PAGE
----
Tuesday, July 16, 2019
A star-studded line-up of law profs got together to try to answer this question. Does Revlon Matter? An Empirical and Theoretical Study (Cain, Davidoff-Solomon, Griffith, and Jackson) recently posted to SSRN. Since it came down in 1986, many have tried to make Revlon into more than it was. Revlon was and is a Unocal case, a preliminary inquiry into the question of board motivation in the context of a sale of control. Absent evidence of conflict, courts will grant boards the presumption of business judgment when deciding to sell control (see e.g. QVC). In any event, Cain et al ask whether notwithstanding Revlon's limited reach if it has an impact on the way boards negotiate sales of control or structure deals. They conclude it does.
Abstract: We empirically examine whether and how the doctrine of enhanced judicial scrutiny that emerged from Revlon and its progeny actually affects M&A transactions. Combining hand-coding and machine-learning techniques, we assemble data from the proxy statements of publicly announced mergers over a fifteen year period, 2003-2017, ultimately assembling a dataset of 1,913 unique transactions. Of these, 1,167 transactions are subject to the Revlon standard, and 553 are not. After subjecting this sample to empirical analysis, our results show that Revlon does indeed matter for companies incorporated in Delaware. We find that for Delaware Revlon deals are more intensely negotiated, involve more bidders, and result in higher transaction premiums than non-Revlon deals. However, these results do not hold for target companies incorporated in other jurisdictions that have adopted the Revlon doctrine.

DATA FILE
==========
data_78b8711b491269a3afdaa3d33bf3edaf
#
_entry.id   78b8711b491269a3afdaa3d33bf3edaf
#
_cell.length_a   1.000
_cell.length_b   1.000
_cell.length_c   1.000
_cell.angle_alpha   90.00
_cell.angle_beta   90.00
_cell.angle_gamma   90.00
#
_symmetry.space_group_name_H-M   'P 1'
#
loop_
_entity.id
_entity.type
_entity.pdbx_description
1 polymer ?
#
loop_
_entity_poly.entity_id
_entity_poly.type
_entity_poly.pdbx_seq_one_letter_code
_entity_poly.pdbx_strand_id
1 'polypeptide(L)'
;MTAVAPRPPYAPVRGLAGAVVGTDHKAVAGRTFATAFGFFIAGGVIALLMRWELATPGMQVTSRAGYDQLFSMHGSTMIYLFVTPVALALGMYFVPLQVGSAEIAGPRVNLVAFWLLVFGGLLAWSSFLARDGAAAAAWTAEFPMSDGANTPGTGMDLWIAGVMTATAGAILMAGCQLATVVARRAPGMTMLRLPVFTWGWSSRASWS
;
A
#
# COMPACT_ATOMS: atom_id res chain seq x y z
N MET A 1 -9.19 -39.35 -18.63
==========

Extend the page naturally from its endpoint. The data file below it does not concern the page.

Our results shed light on the implications of the current state of uncertainty surrounding Revlon and provide some direction for courts going forward. We theorize that Revlon is a monitoring standard, the effectiveness of which depends upon the judiciary’s credible commitment to intervene in biased transactions. The precise contours of the doctrine are unimportant provided the judiciary retains a substantive avenue for intervention. Recent Delaware decisions in C&J and Corwin have been criticized for overly restricting Revlon, but we suggest that such concerns are overstated so long as Delaware judges continue to monitor the substance of transactions. Thus, in applying these decisions Delaware judges should focus not on procedural aspects but the substantive component of transactions which Revlon initially sought to regulate.